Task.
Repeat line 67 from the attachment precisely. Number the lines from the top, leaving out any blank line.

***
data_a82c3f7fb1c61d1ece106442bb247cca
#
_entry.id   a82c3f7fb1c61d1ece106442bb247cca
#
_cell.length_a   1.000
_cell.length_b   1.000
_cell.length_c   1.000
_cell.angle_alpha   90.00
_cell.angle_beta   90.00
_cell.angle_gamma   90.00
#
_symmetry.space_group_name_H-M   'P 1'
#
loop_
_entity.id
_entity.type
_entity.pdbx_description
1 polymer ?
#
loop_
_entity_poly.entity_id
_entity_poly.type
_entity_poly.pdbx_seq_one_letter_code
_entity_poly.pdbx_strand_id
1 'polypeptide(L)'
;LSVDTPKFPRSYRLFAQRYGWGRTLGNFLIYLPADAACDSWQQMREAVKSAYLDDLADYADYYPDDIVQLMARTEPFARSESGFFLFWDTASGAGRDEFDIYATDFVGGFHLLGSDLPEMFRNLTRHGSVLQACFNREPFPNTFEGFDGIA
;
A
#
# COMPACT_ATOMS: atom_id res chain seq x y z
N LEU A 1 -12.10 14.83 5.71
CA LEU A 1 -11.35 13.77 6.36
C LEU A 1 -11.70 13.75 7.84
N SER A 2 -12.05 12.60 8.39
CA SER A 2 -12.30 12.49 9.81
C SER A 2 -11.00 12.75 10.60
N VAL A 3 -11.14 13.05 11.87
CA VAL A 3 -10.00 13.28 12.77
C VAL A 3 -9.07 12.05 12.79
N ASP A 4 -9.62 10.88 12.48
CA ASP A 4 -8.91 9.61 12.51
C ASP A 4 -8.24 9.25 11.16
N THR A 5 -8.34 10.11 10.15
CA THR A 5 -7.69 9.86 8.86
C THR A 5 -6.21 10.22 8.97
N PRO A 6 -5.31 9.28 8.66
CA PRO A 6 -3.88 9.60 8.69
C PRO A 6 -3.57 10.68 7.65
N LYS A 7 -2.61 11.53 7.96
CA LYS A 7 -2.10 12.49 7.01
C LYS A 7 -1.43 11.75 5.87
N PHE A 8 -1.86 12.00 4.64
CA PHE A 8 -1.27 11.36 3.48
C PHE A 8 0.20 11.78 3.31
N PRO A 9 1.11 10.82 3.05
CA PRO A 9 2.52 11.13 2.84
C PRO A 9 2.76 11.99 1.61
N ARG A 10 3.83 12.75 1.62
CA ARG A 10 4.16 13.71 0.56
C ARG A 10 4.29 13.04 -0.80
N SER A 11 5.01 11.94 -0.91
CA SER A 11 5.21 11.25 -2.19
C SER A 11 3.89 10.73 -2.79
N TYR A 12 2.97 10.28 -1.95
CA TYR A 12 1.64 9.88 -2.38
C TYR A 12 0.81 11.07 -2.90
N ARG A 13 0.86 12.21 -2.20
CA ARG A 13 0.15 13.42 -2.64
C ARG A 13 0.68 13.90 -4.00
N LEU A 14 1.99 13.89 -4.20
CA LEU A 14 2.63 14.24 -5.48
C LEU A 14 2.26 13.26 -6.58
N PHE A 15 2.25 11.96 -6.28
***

N ARG A 13 0.86 12.21 -2.20